Shishaldin Volcano experiences eruption
Shishaldin volcano experienced an eruption that sent ash up to 27,000 feet in the air, according to the Alaska Volcano Observatory.
A pilot in the area reported the ash at 9:52 a.m. and it was confirmed by later pilots as well as satellite imagery, according to the National Weather Service's .
But scientists say the ash is expected to travel south into the Pacific Ocean and the Gulf of Alaska, away from the nearby community of False Pass, which sits on the east end of Unimak Island.
It's also not the first eruption of the volcano in the last few months. According to Matt Haney, geophysicist at the Alaska Volcano Observatory, the volcano has been at the same alert level - 'orange ' - since mid-October.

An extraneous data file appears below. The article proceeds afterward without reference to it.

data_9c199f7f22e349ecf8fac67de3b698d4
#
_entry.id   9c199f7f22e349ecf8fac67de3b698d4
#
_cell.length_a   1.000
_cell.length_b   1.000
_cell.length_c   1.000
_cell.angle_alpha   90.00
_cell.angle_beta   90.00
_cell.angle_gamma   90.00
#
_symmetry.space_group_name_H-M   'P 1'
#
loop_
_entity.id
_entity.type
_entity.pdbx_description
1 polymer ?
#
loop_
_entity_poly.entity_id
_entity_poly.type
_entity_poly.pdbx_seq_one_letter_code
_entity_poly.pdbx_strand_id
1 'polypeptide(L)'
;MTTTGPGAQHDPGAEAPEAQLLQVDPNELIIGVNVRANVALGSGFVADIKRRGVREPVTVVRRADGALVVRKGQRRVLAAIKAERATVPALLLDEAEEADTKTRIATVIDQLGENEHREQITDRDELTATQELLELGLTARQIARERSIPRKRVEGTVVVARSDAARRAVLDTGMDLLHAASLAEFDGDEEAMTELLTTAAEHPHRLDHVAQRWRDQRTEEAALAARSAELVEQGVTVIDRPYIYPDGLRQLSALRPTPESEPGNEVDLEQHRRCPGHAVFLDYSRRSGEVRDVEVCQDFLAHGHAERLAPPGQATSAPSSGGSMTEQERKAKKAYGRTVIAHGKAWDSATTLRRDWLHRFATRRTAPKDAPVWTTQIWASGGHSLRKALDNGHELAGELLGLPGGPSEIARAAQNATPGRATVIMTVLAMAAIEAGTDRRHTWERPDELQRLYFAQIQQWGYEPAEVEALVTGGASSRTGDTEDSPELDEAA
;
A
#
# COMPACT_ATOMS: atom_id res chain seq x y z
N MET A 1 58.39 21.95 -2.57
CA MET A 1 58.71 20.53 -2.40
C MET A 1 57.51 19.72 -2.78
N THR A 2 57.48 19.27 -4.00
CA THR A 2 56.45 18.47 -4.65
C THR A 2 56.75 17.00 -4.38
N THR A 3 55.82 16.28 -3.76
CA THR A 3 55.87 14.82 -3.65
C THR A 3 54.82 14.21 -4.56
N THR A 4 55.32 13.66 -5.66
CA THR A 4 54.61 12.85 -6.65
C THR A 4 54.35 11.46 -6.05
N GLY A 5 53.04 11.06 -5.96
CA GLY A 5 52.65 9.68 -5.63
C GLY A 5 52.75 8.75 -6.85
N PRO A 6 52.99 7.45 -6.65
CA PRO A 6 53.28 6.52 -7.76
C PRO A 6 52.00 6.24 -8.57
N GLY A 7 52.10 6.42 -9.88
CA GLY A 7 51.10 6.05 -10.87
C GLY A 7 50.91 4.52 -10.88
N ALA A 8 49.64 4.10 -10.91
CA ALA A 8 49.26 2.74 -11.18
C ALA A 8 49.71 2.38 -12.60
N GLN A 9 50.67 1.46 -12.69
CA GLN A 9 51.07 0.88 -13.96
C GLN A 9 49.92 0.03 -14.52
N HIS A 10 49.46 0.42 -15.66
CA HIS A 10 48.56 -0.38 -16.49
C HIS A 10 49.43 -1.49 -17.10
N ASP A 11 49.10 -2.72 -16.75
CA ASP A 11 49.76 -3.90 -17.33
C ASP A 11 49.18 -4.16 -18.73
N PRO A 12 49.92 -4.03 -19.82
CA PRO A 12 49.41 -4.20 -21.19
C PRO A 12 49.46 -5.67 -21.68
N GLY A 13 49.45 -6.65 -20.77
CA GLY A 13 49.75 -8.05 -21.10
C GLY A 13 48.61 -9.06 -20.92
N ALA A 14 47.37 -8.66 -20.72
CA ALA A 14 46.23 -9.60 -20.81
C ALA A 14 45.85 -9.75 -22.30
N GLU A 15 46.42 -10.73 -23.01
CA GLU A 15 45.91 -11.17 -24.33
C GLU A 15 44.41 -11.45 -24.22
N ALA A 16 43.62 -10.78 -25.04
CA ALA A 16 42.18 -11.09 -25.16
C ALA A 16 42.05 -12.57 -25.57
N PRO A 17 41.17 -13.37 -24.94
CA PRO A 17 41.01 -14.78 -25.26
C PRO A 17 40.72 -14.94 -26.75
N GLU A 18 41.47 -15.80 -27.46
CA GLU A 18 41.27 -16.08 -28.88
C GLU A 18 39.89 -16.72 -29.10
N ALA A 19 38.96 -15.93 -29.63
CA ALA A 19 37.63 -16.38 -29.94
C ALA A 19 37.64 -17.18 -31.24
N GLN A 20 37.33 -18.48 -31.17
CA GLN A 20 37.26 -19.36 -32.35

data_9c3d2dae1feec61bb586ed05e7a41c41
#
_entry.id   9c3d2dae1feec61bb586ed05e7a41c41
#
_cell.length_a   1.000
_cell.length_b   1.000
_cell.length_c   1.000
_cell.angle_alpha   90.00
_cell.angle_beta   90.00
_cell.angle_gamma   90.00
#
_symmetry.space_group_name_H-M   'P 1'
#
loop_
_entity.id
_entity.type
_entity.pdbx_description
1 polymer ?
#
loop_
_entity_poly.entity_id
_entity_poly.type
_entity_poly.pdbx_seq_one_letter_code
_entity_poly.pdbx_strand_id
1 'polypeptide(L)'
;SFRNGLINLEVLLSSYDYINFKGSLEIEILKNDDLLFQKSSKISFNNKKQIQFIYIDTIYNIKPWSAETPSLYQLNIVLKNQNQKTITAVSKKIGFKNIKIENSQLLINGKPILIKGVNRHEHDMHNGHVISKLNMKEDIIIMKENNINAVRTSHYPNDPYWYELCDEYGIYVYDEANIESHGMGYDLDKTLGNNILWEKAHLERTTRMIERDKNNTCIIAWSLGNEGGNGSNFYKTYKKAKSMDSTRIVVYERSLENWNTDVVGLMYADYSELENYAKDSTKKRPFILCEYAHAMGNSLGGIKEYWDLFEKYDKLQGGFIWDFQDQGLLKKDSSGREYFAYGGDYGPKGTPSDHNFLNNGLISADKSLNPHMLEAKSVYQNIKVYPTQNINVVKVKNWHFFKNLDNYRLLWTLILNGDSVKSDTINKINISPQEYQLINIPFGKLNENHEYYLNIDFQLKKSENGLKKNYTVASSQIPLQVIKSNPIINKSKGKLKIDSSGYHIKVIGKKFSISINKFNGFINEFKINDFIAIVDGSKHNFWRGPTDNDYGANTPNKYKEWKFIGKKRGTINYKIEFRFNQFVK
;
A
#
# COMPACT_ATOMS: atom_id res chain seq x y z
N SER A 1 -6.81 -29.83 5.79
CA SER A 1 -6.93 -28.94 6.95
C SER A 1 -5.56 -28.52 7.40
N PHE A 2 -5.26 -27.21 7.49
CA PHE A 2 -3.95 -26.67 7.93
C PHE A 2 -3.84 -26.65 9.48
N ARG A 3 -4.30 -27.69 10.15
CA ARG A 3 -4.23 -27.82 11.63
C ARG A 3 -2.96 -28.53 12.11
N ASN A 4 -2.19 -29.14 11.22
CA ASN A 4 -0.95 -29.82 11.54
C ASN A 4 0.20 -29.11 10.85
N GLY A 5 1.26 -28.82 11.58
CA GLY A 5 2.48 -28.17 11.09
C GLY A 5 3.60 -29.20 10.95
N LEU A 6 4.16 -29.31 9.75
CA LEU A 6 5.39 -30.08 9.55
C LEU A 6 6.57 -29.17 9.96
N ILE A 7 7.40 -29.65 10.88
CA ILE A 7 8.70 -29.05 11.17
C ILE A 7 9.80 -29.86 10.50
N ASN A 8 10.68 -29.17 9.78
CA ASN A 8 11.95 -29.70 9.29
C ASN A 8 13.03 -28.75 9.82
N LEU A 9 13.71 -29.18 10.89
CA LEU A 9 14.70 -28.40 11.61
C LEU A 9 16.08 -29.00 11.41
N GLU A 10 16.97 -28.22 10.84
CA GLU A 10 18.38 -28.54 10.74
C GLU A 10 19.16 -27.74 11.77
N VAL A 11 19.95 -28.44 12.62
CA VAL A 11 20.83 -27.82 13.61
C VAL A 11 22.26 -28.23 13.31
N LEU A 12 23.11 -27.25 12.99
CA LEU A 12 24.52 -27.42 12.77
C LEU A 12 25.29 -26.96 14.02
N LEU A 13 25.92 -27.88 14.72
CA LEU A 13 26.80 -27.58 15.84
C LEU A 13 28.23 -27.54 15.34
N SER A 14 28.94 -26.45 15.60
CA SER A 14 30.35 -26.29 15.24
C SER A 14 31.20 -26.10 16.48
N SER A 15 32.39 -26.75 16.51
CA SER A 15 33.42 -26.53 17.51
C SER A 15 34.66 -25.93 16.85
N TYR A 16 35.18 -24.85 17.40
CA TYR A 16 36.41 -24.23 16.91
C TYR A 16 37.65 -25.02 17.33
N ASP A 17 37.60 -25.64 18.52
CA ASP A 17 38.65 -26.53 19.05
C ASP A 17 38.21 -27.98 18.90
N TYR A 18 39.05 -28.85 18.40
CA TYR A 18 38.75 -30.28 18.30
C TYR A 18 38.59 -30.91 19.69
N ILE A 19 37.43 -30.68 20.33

It's also been experiencing eruptions since then. Haney says that scientists classify eruptions as either 'effusive' or 'explosive.' The eruption Friday morning was the second explosive eruption since the volcano was put on a heightened alert level, but Friday's eruption lasted longer.
On Dec. 12, the previous explosive eruption lasted about five to ten minutes. This one lasted over an hour.
The Alaska Volcano Observatory says that more powerful explosions could occur with little warning that might spew ash even higher into the atmosphere, posing a danger to high-flying aircraft.
The AVO says that Shishaldin has experienced 54 episodes of unrest including over 24 confirmed eruptions since 1775.